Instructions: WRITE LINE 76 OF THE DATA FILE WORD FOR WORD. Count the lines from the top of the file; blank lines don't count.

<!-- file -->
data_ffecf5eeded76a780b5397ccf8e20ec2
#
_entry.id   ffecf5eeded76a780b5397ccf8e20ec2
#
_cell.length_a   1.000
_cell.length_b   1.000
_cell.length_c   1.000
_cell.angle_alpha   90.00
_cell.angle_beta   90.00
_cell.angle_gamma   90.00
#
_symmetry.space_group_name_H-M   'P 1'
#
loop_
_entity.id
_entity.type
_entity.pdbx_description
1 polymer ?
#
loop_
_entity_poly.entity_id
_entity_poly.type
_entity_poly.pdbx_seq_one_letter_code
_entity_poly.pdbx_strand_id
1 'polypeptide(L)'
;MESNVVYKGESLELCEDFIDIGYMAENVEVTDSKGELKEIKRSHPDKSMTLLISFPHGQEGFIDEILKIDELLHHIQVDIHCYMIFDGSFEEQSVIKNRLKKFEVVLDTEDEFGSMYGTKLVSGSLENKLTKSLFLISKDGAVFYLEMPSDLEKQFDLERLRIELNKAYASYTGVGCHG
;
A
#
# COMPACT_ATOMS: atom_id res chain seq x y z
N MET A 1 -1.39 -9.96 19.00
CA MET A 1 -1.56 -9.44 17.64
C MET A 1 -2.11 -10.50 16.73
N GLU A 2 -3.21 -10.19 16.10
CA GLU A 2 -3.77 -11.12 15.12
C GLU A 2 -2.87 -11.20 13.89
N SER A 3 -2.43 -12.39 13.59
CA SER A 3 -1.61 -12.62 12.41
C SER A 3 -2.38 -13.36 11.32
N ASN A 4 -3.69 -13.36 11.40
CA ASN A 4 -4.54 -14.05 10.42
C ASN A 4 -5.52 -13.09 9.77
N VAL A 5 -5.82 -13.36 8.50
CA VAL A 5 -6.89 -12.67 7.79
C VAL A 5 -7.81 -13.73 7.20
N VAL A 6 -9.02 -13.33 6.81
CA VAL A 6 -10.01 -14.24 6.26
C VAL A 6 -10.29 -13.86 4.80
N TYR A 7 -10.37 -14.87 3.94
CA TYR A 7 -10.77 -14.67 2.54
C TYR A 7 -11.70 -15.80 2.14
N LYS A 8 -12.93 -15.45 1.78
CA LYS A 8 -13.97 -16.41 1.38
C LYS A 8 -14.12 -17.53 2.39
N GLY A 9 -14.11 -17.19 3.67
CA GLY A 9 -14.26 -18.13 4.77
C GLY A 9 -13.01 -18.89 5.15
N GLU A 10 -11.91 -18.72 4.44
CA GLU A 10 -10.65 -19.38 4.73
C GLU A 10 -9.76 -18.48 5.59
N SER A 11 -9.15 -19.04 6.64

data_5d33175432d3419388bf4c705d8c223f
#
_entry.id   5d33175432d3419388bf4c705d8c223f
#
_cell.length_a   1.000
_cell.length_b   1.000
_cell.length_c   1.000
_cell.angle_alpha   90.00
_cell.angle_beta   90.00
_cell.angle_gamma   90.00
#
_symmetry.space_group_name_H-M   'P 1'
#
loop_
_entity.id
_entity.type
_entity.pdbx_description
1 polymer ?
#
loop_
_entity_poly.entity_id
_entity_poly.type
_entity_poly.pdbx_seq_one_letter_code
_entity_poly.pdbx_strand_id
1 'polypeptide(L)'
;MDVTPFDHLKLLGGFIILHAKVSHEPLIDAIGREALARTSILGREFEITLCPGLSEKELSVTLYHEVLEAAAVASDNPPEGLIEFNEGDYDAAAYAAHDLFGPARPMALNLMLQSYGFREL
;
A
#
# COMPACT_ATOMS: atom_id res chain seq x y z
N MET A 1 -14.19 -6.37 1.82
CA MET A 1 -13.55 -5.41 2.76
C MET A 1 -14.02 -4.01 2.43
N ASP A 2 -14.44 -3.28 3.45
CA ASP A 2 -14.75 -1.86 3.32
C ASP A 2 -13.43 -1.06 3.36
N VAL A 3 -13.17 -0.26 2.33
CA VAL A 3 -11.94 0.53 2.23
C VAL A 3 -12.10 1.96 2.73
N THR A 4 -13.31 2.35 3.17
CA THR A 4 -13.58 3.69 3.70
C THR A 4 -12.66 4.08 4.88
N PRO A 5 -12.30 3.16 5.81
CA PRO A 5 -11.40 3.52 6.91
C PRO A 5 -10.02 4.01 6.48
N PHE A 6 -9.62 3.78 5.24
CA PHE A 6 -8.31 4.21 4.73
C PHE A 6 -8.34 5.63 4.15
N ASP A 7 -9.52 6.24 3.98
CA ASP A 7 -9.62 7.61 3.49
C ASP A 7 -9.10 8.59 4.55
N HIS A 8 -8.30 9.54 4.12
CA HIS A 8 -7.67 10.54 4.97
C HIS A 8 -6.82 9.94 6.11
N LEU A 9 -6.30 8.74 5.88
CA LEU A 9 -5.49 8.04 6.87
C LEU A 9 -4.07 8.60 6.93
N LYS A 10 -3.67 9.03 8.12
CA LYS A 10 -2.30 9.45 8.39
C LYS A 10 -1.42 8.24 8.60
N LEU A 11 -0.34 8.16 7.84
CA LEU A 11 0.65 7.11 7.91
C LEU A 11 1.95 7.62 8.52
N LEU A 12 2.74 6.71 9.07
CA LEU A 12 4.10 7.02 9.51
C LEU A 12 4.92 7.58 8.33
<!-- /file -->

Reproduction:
_entity.id